We decided to fly to Caye Caulker, about 20 miles off the mainland, and arrived at the municipal airport in Belize City where our taxi dropped us off at a garden shed. There we were met by a 15 year old kid, hidden inside a much too large starched white shirt with shiny new gold shoulder decorations. He struggled to take our dive gear out and loaded it aboard a Cessna 207. Then after a quick discussion with a young girl seated behind a crate/desk he unloaded the same, and hauled all our gear back into the shed. Another discussion, and he reloaded our gear again into the same airplane. Then, with his best “THIS IS YOUR CAPTAIN SPEAKING” voice he invited my wife and I to join him at the airplane.
We climb aboard a paint-dipped 207 and take off. Things looked good, the aircraft was not overloaded, sounded good too, perhaps too good for Belize. Five minutes later only I seem surprised to find that instead of Caye Caulker we are landing at the Belize International airport where we taxi into the middle of the tarmac and park right next to a 727. (The Municipal airport and the International airport are only a few miles apart...the former was likely inheirited from the British Army who left there in the 1980's, judging from the Harrier revitments and machine gun towers that sit, now unoccupied, along the asphalt,)
We got out only to overhear our pilot begin explaining the difficulties of ”flying the heavy stuff” to an even younger copy of himself who I took to be the ramp rat; I overhear “…..yes it is almost impossible to keep that nose wheel on the centerline…” and who could question, after all we are at sea level, with 6000 feet of pavement, with barely 60 feet of pavement left over on each side of our 207, and no other trafic. We had been in Belize some time now, I should have known, but once again only I seemed surprised to discover that this new kid was now our pilot. The senior officer oversaw the struggle to load our 200 pounds of gear (this was a diving holiday), into an old Cessna 172 I had eroneouslly assumed to be an insurance loss abandoned at the edge of the pavement. Before the pre-flight can be finished a third passenger arrives who I think I recognize from Saturday afternoon WWF, he’s the bad guy who routinely pounds Hulk Hogan. The good news is he only has one bag. The bad news is that when I try to lift it, I find he has a body in it.
Our new pilot puts the Hulk Hogan clone in the front seat, me, and Grace, and the body bag in the back seat, and the rest into the baggage. As a commercial pilot with hundreds hours in the trusty 172 some time ago, I still have a healthy respect for what this old bird can do. (Even though this one looks like it may have already done it.) I estimate we are 500 pounds overloaded, but this calculation is interupted by the arrival of the fuel truck. In the interest of safety our pilot accepts no less than full fuel tanks. Perhaps he has been shorted by this fuel dealer in past because great care is put into checking twice that each side is absolutely full. Something in the back of my mind tells me we now have about 1500 pounds in an airplane licensed to carry about 900. A situation reinforced by the fact that the tail rests solidly on the pavement.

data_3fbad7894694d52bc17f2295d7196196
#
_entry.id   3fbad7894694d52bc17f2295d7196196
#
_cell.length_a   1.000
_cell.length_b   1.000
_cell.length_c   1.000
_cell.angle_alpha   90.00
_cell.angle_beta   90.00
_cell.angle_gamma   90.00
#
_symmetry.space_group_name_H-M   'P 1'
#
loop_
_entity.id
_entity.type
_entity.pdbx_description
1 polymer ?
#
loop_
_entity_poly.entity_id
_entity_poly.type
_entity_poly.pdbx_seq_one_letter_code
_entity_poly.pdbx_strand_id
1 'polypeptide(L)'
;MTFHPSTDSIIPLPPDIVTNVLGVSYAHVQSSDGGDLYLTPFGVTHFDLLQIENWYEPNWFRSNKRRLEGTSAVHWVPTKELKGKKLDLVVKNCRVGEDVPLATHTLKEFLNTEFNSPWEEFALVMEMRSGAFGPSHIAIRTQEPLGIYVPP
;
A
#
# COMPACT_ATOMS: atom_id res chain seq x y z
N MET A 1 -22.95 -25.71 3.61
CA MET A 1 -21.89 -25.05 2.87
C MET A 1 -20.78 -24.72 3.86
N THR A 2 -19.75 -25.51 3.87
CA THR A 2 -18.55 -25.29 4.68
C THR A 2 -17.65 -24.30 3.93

But this unorthodox "tailwheel" configuration is a minor inconvenience, easily overcome by our obviously experienced pilot. He solicits the fuel man to stand at the back the aircraft to lift the tail and hold it up while he starts up. Then, by idling above 2000 RPM there is just enough prop wash to keep the tail from dragging, if the fuel man runs a short distance. We taxi onto the main (albeit only) runway, leaving the fuel man to search for his cap.
Our capable captain coaxed a few more RPM from a tired old engine. The oil streaming back from the engine cowls is probably designed to reduce wind resistance. We lift off after a 6000 foot roll and climb briskly, in ground effect, to about 30 feet. We are already over the ocean. Caye Caulker is a mere fifteen minutes away, and I am fixated by the water, slightly reassured by the fact that the water is shallow enough to wade in most places, and warm. Of course Grace starts sighting sharks.
Our arrival at Caye Caulker is announced by a radio call to the field. I hear our pilot announce our position (no elevation) and that he “NEEDS TO BE CAUGHT”. Unless I am still mistaken the voice on that radio replied “I TOLD YOU I DIDN"T WANT TO DO THIS ANYMORE!” Our touch down is smooth, but, then after all, the approach and flare has been going on since departure. We are met on the roll by an athletic baggage handler, judging this by the way he runs up alongside the airplane while we are still taxying in, and takes hold of the tail so we can shut down. He recovers the fuel mans hat.
Today, years later, I still can’t tell you why I even got into this airplane.
(Introspective moment; I know now I decided to make this trip when it was only two of us, in a 207, and then, at each subsequent change of circumstances, it became easier to accept the new situation and increasingly harder for me to decide to stop the process......statistically this is the path to most aviation accidents.)
This excellent story about flying helicopter in Northern Yukon in 1962 for Pat Callison, complete with pictures and maps, can be downloaded for free ( 4.8 MB .pdf) by clicking HERE.
Kit Cain also has written a lot of interesting and diverse stuff on a variety of topics that are worth looking at at www.kitcain.com .
PLEASE, Don't let George have the last word. Send in your northern stories and we wil do our best to have them included.